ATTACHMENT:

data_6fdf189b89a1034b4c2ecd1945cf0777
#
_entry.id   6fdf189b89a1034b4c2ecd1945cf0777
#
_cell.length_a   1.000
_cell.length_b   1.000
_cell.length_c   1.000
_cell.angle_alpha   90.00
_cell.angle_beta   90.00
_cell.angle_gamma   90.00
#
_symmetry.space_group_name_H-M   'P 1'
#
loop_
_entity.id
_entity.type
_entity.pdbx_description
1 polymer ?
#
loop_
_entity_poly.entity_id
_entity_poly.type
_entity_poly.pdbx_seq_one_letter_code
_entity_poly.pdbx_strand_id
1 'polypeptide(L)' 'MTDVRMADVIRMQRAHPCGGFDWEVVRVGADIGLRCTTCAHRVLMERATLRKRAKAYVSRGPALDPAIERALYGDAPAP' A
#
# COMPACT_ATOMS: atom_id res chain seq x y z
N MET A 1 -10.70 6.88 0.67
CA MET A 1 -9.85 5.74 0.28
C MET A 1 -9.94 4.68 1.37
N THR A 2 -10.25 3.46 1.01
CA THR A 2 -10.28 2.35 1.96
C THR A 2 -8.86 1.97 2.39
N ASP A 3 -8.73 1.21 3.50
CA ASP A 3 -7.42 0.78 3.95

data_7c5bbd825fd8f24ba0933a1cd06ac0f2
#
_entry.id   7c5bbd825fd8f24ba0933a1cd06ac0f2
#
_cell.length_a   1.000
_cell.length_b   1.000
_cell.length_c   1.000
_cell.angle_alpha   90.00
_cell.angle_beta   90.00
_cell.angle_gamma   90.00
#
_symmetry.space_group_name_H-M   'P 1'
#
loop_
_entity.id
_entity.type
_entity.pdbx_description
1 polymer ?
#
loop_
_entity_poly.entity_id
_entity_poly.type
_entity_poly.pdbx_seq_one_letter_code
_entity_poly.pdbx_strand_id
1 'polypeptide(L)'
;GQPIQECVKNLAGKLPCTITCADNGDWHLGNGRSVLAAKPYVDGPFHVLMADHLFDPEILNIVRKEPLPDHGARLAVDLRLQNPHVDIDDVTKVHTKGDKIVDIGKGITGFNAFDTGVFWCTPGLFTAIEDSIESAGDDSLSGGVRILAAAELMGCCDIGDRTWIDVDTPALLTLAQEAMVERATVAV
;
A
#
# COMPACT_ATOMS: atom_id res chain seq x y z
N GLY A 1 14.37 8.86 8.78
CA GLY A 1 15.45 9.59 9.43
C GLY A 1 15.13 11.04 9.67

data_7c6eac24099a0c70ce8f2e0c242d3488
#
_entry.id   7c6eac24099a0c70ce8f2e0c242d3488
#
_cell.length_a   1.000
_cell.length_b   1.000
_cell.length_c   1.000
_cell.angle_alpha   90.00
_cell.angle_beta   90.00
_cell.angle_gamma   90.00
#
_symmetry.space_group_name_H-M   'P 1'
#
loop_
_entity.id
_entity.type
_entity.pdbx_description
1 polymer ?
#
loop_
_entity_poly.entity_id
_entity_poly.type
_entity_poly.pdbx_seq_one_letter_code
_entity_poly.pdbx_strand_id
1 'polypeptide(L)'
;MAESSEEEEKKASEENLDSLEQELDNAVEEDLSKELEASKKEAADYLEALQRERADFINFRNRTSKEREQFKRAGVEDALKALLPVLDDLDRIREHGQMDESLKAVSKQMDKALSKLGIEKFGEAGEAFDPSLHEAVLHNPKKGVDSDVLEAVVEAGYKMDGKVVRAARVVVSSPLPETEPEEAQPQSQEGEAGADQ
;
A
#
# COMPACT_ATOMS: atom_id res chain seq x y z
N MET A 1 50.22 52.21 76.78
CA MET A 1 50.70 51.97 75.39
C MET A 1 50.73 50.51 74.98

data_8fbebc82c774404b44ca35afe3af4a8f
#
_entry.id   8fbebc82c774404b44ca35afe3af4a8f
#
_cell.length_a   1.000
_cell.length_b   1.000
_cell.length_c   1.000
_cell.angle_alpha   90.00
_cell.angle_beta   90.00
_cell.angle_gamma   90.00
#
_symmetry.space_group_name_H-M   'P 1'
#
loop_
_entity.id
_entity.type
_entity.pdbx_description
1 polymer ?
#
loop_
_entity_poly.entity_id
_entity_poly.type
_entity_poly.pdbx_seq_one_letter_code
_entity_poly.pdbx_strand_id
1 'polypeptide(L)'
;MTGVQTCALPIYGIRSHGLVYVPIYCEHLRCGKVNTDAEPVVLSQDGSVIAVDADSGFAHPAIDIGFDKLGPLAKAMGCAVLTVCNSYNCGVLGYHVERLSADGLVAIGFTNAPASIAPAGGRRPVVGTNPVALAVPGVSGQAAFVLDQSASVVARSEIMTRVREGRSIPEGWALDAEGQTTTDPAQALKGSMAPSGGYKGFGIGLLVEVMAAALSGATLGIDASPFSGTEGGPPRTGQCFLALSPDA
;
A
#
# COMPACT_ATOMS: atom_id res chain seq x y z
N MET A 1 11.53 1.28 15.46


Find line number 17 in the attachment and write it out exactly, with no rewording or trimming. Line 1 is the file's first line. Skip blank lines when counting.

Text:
_entity.pdbx_description